DURHAM, N.H. – Mary Stampone, assistant professor of geography at the University of New Hampshire and the New Hampshire state climatologist, is available to discuss the track of Hurricane Irene and its possible impact in New Hampshire and New England.
According to Stampone, Hurricane Irene is forecast to become a major hurricane with maximum wind speeds of 125 mph by tonight as it moves over the Bahamas. The storm is expected to peak as a Category 4 hurricane by Thursday then weaken as it moves up the U.S. coast through Sunday.
“The one- to three-day track has a possible landfall along the North Carolina coast as a major hurricane with winds in excess of 110 mph. Given the uncertainty in the potential track area, the center of the storm could stay off the coast of North Carolina and the mid-Atlantic for a landfall along Long Island and the southern New England coast late Sunday or early Monday. If Irene tracks further east within the potential track area, it could make landfall as far east as Maine or Nova Scotia early Monday morning,” Stampone said.
“Regardless of the storm track, New England should be prepared for gusty winds and heavy rainfall Sunday through Monday, with the potential for flooding in low-lying or coastal areas. Coastal wave heights will begin to increase along the coasts of Long Island, Connecticut, Rhode Island, Massachusetts, and southern Maine overnight tonight. Offshore wave heights along southern New England will increase by Friday morning, with peak wave heights off the coast of Rhode Island and Massachusetts Sunday afternoon. Wave heights will increase within the Gulf of Maine overnight Saturday into Sunday, with peak wave heights occurring Sunday night into Monday morning,” she said.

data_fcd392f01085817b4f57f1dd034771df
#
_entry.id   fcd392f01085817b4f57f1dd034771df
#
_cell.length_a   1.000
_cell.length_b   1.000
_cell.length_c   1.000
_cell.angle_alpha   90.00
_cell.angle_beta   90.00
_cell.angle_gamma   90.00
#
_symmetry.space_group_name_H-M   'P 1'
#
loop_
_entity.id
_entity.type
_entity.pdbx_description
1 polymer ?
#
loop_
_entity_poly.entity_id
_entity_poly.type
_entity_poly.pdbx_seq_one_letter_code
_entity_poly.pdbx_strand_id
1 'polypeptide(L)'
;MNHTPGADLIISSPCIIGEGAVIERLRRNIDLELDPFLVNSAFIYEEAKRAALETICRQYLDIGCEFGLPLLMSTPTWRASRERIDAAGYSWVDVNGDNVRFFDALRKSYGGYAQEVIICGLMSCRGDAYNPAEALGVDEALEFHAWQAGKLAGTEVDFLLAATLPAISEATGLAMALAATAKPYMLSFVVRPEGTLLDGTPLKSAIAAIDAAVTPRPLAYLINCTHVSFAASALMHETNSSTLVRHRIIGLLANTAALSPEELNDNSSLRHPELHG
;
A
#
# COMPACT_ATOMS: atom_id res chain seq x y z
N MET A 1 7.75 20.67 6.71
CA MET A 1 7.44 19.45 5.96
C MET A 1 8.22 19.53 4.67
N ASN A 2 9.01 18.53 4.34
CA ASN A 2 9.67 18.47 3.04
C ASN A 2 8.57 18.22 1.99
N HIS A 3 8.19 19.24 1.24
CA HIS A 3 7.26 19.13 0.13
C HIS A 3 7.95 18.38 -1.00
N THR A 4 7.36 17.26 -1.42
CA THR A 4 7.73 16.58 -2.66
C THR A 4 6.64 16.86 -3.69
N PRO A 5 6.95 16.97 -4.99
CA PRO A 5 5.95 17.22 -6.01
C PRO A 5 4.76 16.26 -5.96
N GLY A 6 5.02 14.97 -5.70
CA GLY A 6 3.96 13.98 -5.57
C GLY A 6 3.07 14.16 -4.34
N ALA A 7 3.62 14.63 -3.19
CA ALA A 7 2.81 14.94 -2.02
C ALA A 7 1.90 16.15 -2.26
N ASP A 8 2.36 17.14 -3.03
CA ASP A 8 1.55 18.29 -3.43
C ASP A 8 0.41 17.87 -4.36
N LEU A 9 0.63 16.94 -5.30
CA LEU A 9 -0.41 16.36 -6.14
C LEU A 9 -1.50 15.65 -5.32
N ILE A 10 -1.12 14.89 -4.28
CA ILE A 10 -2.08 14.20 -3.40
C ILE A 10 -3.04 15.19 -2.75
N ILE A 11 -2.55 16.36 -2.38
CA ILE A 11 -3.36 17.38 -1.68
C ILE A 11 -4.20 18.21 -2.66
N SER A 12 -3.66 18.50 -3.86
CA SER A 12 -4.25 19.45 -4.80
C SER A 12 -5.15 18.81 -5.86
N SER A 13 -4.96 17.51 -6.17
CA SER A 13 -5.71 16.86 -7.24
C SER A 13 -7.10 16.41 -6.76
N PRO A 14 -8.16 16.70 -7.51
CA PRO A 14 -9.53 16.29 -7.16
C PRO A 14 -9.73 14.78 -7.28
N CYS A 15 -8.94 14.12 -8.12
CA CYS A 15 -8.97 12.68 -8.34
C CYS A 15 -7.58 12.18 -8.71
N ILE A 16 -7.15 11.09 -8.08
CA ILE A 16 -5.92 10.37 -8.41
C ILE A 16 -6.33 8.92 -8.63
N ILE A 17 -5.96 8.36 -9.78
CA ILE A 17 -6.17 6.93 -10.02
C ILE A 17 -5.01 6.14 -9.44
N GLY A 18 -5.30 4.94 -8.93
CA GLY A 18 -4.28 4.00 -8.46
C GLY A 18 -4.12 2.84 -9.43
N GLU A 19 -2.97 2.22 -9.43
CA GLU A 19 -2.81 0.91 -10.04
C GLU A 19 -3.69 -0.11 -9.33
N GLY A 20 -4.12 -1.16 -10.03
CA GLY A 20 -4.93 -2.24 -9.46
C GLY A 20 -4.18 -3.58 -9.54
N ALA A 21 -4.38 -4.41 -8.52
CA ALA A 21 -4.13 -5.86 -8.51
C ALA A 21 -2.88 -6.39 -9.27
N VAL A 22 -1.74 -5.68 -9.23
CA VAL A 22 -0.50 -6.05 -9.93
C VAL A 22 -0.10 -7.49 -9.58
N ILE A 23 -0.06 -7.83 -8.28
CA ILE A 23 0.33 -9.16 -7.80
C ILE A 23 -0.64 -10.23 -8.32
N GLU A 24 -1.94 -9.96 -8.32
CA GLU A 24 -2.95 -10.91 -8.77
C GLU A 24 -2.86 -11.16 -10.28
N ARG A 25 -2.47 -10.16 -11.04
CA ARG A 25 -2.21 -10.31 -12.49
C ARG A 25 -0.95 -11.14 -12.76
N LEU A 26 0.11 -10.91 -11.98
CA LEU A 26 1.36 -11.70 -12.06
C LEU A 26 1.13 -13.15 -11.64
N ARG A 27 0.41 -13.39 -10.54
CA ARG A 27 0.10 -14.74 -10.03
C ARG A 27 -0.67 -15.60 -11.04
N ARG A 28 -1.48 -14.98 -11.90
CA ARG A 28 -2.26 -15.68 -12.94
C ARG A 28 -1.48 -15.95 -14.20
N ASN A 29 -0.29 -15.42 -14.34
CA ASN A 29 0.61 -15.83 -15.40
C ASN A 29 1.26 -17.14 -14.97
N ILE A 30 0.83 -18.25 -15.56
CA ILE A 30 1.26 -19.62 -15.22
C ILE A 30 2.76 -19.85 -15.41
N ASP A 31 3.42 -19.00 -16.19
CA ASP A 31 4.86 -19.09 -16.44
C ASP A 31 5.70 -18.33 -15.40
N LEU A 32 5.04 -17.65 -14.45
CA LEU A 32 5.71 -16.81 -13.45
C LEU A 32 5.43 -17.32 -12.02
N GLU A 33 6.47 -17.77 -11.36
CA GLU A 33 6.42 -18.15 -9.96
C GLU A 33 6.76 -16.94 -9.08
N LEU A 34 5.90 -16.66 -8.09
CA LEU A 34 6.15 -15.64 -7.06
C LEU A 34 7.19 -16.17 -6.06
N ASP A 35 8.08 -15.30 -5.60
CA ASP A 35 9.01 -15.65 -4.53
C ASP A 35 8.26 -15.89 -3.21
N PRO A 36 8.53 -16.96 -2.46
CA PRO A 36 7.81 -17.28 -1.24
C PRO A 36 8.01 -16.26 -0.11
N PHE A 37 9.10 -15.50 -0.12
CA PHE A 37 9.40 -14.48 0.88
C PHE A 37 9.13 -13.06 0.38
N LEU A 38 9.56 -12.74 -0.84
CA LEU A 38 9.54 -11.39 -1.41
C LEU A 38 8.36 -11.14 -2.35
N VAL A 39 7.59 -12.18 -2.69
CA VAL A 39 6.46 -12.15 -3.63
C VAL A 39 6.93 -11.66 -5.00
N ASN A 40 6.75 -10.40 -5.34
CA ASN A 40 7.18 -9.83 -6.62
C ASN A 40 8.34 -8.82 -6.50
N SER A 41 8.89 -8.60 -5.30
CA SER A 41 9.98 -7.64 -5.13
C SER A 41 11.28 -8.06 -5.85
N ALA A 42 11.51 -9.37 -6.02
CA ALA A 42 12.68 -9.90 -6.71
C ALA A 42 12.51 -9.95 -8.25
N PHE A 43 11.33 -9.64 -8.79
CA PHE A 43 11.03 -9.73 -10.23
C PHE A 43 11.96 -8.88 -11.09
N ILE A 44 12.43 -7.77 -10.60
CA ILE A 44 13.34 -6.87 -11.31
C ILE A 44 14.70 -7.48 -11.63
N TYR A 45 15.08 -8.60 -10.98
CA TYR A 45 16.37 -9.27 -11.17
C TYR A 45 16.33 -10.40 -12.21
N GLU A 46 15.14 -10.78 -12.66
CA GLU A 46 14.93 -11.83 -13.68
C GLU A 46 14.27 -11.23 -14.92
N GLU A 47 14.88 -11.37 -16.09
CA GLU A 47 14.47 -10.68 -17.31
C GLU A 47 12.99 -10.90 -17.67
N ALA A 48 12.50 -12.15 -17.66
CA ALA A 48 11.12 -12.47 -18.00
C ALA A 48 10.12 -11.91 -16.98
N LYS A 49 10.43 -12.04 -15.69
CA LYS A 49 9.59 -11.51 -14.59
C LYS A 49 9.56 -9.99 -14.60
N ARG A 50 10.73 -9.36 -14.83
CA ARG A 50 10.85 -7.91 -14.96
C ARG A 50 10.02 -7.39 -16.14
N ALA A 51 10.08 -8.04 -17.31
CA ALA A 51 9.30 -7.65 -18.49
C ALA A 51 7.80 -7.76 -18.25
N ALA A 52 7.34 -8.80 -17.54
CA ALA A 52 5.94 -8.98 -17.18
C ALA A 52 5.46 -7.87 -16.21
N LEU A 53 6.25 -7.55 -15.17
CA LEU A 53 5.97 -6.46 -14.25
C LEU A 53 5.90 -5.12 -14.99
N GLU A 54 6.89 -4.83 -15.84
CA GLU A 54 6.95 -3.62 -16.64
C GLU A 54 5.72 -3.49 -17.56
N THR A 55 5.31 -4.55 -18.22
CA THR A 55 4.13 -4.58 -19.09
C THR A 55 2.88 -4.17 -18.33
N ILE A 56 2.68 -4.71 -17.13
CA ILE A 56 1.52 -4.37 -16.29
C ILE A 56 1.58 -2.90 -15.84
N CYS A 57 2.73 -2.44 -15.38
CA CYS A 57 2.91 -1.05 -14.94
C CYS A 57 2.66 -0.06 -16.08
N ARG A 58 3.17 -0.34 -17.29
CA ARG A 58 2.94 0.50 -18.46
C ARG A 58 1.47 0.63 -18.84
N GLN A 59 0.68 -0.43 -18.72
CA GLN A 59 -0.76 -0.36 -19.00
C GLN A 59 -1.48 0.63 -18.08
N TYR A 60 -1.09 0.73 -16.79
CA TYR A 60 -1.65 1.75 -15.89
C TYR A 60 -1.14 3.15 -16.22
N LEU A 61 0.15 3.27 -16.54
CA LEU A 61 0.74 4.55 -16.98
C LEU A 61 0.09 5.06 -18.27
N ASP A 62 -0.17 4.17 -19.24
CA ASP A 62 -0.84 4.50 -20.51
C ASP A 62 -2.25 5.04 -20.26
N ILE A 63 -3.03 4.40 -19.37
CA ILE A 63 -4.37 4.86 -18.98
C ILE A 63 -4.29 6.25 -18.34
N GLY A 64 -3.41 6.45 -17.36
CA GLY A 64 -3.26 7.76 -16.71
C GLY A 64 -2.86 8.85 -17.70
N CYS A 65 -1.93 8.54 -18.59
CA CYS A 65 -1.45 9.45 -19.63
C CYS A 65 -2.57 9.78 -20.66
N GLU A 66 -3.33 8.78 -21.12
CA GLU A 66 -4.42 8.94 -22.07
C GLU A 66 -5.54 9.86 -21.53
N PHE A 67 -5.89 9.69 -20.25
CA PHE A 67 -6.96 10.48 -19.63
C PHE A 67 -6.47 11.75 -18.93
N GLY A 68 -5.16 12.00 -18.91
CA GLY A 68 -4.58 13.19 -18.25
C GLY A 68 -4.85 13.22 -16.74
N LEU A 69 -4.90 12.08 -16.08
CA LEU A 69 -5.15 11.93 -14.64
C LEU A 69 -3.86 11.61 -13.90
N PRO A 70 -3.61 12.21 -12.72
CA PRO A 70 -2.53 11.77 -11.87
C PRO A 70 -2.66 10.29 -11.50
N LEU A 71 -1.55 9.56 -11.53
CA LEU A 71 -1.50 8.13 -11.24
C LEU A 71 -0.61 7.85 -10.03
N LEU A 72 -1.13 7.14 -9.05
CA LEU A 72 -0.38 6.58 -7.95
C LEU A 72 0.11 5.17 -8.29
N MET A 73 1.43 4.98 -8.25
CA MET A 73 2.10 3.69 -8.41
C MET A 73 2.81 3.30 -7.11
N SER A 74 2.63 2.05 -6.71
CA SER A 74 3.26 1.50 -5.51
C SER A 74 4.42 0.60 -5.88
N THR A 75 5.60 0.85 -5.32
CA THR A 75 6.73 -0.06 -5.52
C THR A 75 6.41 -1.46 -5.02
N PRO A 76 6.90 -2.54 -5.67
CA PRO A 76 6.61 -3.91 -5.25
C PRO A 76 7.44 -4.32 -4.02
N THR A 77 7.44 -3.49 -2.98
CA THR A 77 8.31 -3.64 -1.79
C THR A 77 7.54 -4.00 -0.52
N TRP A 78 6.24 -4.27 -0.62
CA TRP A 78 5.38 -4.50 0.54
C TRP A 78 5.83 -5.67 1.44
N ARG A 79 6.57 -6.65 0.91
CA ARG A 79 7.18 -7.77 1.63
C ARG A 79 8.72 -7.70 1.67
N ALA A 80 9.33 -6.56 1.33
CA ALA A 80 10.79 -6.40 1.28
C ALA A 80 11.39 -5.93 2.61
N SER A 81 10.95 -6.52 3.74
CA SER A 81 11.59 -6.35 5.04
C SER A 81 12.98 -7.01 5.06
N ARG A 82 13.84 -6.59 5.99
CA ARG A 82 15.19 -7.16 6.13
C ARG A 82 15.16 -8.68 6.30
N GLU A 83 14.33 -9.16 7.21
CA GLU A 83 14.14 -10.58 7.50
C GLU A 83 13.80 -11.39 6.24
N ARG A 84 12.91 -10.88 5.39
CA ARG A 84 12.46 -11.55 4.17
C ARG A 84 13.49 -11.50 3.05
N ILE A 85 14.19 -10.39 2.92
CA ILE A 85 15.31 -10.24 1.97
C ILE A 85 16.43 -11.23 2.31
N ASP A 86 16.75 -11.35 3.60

Since 1850, about 14 hurricanes (wind speeds of at least 74 mph) have made landfall along the southern coasts of Long Island and New England, Stampone said. Of these New England hurricanes, five crossed the state of New Hampshire as minimal hurricanes (wind speed of 74 to 110 mph), including the unnamed storms of September 1858 and 1869 as well as the more recent hurricanes Carol (1954), Donna (1960), and Gloria (1985). Other 20th century New England hurricanes to impact New Hampshire include the “Long Island Express” (1938), the “Great Atlantic Hurricane” (1944), and Hurricane Bob (1991).
“The vast majority of hurricane losses in New England occur along the more densely populated coastal areas of Connecticut, Rhode Island, and Massachusetts where most storms make landfall. While there is no record of a hurricane landfall along the New Hampshire coast, coastal areas and inland bays are susceptible to very strong winds, storm surge flooding, and erosion. Most hurricane hazards for inland portions of the state occur in response to heavy rainfall, which can cause significant flooding in low-lying areas,” she said.
Stampone will provide data on Hurricane Irene on the New Hampshire State Climate Office website at http://www.unh.edu/stateclimatologist/. Information also is available from the National Oceanic and Atmospheric Administration’s National Hurricane Center at http://www.nhc.noaa.gov/graphics_at4.shtml?5-daynl#contents.
For information on what to do during a hurricane, visit http://www.fema.gov/hazard/hurricane/hu_during.shtm. For information on creating an emergency kit, visit http://www.ready.gov/america/getakit/index.html.
The New Hampshire State Climate Office (NHSCO) resides within the Department of Geography at the University of New Hampshire. The mission of the NHSCO is to serve the citizens of New Hampshire by providing access to climatological data and information, conducting climate-related research that is relevant to the needs of the state and its residents, and serving as a focal point for climate education and outreach. The NHSCO is officially recognized by the American Association of State Climatologists and the National Oceanic and Atmospheric Administration (NOAA).